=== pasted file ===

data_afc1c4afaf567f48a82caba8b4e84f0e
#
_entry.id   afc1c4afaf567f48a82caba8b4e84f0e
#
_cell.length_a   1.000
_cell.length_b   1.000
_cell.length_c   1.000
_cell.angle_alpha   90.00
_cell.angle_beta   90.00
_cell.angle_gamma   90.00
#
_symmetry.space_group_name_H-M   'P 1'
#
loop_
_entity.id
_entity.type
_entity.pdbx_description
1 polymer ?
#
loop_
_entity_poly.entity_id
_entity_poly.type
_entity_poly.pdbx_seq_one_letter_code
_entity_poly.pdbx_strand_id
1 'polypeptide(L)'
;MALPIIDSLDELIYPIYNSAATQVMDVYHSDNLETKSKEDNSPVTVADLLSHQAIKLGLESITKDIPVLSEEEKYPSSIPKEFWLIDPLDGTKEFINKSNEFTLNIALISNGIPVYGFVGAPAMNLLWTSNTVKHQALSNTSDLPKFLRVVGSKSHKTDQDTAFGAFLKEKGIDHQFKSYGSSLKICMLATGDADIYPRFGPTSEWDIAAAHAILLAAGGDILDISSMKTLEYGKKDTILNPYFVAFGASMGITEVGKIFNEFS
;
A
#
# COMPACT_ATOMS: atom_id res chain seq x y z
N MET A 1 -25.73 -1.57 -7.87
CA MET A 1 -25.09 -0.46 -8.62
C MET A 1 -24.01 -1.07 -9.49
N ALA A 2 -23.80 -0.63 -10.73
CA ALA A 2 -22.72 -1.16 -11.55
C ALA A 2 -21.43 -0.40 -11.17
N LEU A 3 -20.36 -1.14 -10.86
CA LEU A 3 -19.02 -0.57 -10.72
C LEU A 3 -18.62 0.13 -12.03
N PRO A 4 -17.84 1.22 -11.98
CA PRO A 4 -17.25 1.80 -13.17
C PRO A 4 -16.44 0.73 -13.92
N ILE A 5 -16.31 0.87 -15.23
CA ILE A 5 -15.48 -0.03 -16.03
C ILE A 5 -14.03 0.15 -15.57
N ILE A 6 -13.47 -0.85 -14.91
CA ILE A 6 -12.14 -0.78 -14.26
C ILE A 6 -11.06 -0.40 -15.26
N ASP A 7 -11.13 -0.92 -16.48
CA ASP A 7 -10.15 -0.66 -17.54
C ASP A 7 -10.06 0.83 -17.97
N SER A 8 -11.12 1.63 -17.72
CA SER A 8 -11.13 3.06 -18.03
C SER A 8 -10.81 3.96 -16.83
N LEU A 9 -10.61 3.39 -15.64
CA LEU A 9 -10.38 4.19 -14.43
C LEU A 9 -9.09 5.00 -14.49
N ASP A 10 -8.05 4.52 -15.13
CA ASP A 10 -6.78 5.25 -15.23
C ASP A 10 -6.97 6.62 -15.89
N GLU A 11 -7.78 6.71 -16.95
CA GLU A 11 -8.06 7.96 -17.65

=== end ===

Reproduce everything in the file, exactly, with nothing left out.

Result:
data_afc1c4afaf567f48a82caba8b4e84f0e
#
_entry.id   afc1c4afaf567f48a82caba8b4e84f0e
#
_cell.length_a   1.000
_cell.length_b   1.000
_cell.length_c   1.000
_cell.angle_alpha   90.00
_cell.angle_beta   90.00
_cell.angle_gamma   90.00
#
_symmetry.space_group_name_H-M   'P 1'
#
loop_
_entity.id
_entity.type
_entity.pdbx_description
1 polymer ?
#
loop_
_entity_poly.entity_id
_entity_poly.type
_entity_poly.pdbx_seq_one_letter_code
_entity_poly.pdbx_strand_id
1 'polypeptide(L)'
;MALPIIDSLDELIYPIYNSAATQVMDVYHSDNLETKSKEDNSPVTVADLLSHQAIKLGLESITKDIPVLSEEEKYPSSIPKEFWLIDPLDGTKEFINKSNEFTLNIALISNGIPVYGFVGAPAMNLLWTSNTVKHQALSNTSDLPKFLRVVGSKSHKTDQDTAFGAFLKEKGIDHQFKSYGSSLKICMLATGDADIYPRFGPTSEWDIAAAHAILLAAGGDILDISSMKTLEYGKKDTILNPYFVAFGASMGITEVGKIFNEFS
;
A
#
# COMPACT_ATOMS: atom_id res chain seq x y z
N MET A 1 -25.73 -1.57 -7.87
CA MET A 1 -25.09 -0.46 -8.62
C MET A 1 -24.01 -1.07 -9.49
N ALA A 2 -23.80 -0.63 -10.73
CA ALA A 2 -22.72 -1.16 -11.55
C ALA A 2 -21.43 -0.40 -11.17
N LEU A 3 -20.36 -1.14 -10.86
CA LEU A 3 -19.02 -0.57 -10.72
C LEU A 3 -18.62 0.13 -12.03
N PRO A 4 -17.84 1.22 -11.98
CA PRO A 4 -17.25 1.80 -13.17
C PRO A 4 -16.44 0.73 -13.92
N ILE A 5 -16.31 0.87 -15.23
CA ILE A 5 -15.48 -0.03 -16.03
C ILE A 5 -14.03 0.15 -15.57
N ILE A 6 -13.47 -0.85 -14.91
CA ILE A 6 -12.14 -0.78 -14.26
C ILE A 6 -11.06 -0.40 -15.26
N ASP A 7 -11.13 -0.92 -16.48
CA ASP A 7 -10.15 -0.66 -17.54
C ASP A 7 -10.06 0.83 -17.97
N SER A 8 -11.12 1.63 -17.72
CA SER A 8 -11.13 3.06 -18.03
C SER A 8 -10.81 3.96 -16.83
N LEU A 9 -10.61 3.39 -15.64
CA LEU A 9 -10.38 4.19 -14.43
C LEU A 9 -9.09 5.00 -14.49
N ASP A 10 -8.05 4.52 -15.13
CA ASP A 10 -6.78 5.25 -15.23
C ASP A 10 -6.97 6.62 -15.89
N GLU A 11 -7.78 6.71 -16.95
CA GLU A 11 -8.06 7.96 -17.65